Big bankers ditch Wall Street for fintech; Bond investors are freaking out; Bill Gross says chill; New startup wants you to bet $10k on your marriage lasting; and more.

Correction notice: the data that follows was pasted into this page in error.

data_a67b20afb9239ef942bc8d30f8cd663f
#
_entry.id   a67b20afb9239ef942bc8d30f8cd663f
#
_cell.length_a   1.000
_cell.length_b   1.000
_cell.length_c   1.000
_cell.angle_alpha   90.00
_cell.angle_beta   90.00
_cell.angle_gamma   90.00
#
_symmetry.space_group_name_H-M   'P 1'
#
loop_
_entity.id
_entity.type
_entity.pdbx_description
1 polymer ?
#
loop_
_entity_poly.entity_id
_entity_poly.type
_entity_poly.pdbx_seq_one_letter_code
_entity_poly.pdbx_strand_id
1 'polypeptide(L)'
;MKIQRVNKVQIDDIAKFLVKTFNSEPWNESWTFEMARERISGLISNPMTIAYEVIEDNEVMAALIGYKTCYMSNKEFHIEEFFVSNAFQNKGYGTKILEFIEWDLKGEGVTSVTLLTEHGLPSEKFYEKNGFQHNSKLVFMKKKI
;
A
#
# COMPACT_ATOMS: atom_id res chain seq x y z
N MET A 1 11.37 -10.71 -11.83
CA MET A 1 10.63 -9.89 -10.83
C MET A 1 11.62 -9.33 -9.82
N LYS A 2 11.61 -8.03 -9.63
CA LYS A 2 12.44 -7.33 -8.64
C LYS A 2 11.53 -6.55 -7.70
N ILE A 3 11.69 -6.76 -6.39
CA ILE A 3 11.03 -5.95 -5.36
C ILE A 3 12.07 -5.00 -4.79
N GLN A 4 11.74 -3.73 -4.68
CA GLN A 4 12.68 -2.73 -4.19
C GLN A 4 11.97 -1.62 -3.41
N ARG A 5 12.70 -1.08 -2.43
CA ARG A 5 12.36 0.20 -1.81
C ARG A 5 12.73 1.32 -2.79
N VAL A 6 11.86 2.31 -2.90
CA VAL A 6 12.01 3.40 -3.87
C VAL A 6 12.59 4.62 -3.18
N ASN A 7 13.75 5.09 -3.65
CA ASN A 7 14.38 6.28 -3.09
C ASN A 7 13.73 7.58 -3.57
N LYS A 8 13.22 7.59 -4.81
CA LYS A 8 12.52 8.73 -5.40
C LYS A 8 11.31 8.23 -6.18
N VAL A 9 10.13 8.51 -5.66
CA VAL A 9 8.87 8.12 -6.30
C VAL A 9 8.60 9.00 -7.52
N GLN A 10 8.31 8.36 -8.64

Opening Bell: 02.05.13